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Safe support of overhead services - Insert anchors

Issued: 17/12/2018
Last Updated: 17/12/2018

Purpose

The purpose of this health and safety alert is to highlight the risks of falling overhead building services caused by the failure of insert anchors. Overhead building services include air conditioning ducts, cable trays, water pipes and waste pipes.

Background

In late 2018 two separate incidents occurred in Queensland involving insert anchors. Insert anchors are also known as post-installed anchors and use a number of installation methods including the use of a hammer, cordless drill/driver or torque wrench.

In the first incident, a large air conditioning duct, suspended from the underside of a suspended concrete slab, dropped to the floor below. The anchors were loaded in direct tension (pull out) and failed. In this incident cheap ’hammer in’ type insert anchors were used. The anchor manufacturer clearly states that the anchors were unsuitable for an overhead application.

In the second incident, a 70 metre long cable tray holding heavy electric cable pulled away from a concrete wall and injured workers next to the cable tray. The cable tray was supported by a combination of threaded rods from above and cantilevered brackets that were fixed to the wall using screw bolt type insert anchors.

Dropped air conditioning duct
Photograph 1: Dropped air conditioning duct
Dropped cable tray
Photograph 2: Dropped cable tray

Contributing factors

The incidents are being investigated. The failure of insert anchors can be caused by a number of factors including:

  • overloading of the anchors
  • failure to install the anchor in accordance with the manufacturer’s instructions
  • using the incorrect type1 of anchors for applications where anchor failure can cause loss of life or injury
  • using an anchor where the manufacturer’s instructions are impractical to meet (e.g. reinforcement steel in the concrete makes it impractical to drill holes of the correct diameter and depth).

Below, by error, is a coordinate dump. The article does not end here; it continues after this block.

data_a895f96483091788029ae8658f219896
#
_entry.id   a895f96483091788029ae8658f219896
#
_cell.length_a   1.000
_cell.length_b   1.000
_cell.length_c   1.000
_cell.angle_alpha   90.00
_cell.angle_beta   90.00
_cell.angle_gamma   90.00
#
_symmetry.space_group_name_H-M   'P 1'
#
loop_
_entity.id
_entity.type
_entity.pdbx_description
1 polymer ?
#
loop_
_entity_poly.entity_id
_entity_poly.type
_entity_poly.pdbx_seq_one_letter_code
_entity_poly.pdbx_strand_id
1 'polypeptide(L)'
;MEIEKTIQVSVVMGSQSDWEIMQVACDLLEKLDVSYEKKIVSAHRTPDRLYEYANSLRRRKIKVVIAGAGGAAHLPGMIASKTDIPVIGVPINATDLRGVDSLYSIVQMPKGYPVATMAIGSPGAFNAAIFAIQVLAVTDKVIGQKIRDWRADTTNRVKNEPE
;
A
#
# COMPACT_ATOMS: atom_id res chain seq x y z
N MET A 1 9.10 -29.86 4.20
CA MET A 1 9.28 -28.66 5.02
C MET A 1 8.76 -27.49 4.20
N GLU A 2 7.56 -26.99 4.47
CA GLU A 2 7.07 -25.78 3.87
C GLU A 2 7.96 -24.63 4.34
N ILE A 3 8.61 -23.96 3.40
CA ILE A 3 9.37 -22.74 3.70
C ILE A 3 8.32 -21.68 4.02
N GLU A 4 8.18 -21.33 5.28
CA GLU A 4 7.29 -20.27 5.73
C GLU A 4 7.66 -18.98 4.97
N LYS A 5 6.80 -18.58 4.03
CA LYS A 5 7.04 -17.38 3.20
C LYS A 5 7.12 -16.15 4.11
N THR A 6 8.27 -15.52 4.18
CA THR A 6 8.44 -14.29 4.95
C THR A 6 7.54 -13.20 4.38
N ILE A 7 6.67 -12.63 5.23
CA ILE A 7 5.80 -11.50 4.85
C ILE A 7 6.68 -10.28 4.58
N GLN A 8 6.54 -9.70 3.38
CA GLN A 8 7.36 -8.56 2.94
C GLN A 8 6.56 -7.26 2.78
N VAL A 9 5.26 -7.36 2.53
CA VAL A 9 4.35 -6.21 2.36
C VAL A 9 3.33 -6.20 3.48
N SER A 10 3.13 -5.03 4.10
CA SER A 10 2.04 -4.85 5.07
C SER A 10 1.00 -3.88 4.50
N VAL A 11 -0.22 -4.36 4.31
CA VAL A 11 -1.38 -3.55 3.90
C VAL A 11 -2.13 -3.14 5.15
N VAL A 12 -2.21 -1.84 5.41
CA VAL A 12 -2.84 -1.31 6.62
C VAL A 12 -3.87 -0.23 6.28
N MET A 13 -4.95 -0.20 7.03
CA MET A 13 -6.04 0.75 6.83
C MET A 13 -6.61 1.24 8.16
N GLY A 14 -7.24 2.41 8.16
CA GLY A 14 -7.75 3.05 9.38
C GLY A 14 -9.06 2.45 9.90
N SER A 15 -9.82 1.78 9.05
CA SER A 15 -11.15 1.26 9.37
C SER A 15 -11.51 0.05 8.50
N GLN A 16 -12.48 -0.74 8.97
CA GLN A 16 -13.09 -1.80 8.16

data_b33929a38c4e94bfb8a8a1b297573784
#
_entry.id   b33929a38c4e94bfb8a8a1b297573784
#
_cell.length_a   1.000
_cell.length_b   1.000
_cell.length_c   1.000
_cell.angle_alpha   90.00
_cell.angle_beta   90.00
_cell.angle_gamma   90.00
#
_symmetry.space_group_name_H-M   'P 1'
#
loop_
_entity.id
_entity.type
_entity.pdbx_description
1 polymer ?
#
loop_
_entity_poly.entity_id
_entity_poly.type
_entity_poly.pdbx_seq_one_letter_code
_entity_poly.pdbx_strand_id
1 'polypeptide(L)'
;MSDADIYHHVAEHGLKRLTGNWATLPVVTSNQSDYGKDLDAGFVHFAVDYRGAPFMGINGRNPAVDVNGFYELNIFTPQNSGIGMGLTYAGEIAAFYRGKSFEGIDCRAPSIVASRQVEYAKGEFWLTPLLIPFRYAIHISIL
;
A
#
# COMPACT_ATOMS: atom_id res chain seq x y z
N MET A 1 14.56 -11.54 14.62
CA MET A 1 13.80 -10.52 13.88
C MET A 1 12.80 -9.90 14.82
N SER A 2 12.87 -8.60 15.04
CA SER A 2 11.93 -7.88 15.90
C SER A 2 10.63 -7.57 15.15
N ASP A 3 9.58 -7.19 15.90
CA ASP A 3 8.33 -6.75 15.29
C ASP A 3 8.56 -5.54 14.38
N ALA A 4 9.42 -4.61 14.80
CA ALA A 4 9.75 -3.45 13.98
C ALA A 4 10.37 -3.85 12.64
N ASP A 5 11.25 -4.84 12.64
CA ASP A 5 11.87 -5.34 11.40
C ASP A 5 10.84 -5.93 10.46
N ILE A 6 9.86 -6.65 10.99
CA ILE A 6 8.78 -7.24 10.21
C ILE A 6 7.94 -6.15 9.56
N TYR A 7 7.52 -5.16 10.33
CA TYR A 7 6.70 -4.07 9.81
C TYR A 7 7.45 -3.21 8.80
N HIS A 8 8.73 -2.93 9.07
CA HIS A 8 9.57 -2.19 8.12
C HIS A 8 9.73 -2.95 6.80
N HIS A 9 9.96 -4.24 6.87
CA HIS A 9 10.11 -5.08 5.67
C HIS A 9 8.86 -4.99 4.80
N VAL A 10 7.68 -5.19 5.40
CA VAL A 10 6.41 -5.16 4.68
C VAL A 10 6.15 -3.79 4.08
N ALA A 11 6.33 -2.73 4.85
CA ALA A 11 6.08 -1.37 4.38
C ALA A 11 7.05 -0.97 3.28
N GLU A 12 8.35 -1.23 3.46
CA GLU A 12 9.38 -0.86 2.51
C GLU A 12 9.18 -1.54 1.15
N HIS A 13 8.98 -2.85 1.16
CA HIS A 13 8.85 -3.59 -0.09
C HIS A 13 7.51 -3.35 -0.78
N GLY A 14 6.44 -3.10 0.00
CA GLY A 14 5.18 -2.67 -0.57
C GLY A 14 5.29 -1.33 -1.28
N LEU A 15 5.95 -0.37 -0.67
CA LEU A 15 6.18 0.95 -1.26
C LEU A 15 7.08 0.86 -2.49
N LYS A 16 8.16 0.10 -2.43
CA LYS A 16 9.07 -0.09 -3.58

Note1: Most of the larger manufacturers of post-installed anchors produce a range of anchors of differing quality for a broad range of applications. Many of the cheaper and smaller anchors are not intended for applications where the failure of the anchor can cause death or injury. Wherever the manufacturer states that certain applications are unacceptable, these instructions must be complied with.

Action required

To reduce the likelihood of failure of insert anchors used to support overhead services ensure:

  • Only anchors specified as suitable for the application, with a manufacturer’s load rating equal to or exceeding the maximum applied loads, are used.
  • Insert anchors are installed in accordance with the manufacturer’s instructions.
  • Anchors are not installed in holes that are oversized, too shallow or where the concrete is cracked or damaged.
  • A documented system that verifies the actual loading applied to the anchors is less than or equal to the maximum allowable specified by the anchor manufacturer is provided. This will usually require a professional engineer to undertake calculations and provide a certification statement.
  • Where there is any doubt about the application in which an anchor is to be used, written confirmation should be obtained from the anchor manufacturer. Confirmation by a professional engineer alone may not be adequate as limited information may be available to the engineer.
  • Where the installation method is likely to encounter problems such as regularly hitting reinforcement steel in the concrete, the use of alternative anchorage systems (e.g. cast in ferrules or ‘through bolts’) should be considered.
  • Anchors that require a specific tightening torque are installed with calibrated torque wrenches or with specific drivers as specified by the anchor manufacturer which reliably achieve the correct tightening torque. Documentation verifying the tightening torque and the name of the installer should be provided for these anchors.

Further information

Further information can be obtained from the following:

Last updated
17 December 2018

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